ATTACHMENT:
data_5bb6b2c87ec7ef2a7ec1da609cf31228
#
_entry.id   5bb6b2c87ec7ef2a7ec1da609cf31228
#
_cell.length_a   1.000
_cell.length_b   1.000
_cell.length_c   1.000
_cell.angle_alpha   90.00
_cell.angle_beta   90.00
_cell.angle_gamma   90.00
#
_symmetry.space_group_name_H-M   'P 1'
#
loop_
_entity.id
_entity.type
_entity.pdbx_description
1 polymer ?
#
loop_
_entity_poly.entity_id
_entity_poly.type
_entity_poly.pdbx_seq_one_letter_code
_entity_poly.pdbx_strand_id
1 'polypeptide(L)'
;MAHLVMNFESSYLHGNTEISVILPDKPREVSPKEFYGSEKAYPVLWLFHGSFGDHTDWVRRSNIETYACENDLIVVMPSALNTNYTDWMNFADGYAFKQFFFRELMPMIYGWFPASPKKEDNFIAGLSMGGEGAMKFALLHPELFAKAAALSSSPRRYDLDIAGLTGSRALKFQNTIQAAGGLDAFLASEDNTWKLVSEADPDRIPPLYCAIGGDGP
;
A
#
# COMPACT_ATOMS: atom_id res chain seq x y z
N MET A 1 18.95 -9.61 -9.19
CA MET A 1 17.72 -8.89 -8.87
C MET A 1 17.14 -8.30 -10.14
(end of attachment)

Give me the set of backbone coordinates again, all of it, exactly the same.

data_5bb6b2c87ec7ef2a7ec1da609cf31228
#
_entry.id   5bb6b2c87ec7ef2a7ec1da609cf31228
#
_cell.length_a   1.000
_cell.length_b   1.000
_cell.length_c   1.000
_cell.angle_alpha   90.00
_cell.angle_beta   90.00
_cell.angle_gamma   90.00
#
_symmetry.space_group_name_H-M   'P 1'
#
loop_
_entity.id
_entity.type
_entity.pdbx_description
1 polymer ?
#
loop_
_entity_poly.entity_id
_entity_poly.type
_entity_poly.pdbx_seq_one_letter_code
_entity_poly.pdbx_strand_id
1 'polypeptide(L)'
;MAHLVMNFESSYLHGNTEISVILPDKPREVSPKEFYGSEKAYPVLWLFHGSFGDHTDWVRRSNIETYACENDLIVVMPSALNTNYTDWMNFADGYAFKQFFFRELMPMIYGWFPASPKKEDNFIAGLSMGGEGAMKFALLHPELFAKAAALSSSPRRYDLDIAGLTGSRALKFQNTIQAAGGLDAFLASEDNTWKLVSEADPDRIPPLYCAIGGDGP
;
A
#
# COMPACT_ATOMS: atom_id res chain seq x y z
N MET A 1 18.95 -9.61 -9.19
CA MET A 1 17.72 -8.89 -8.87
C MET A 1 17.14 -8.30 -10.14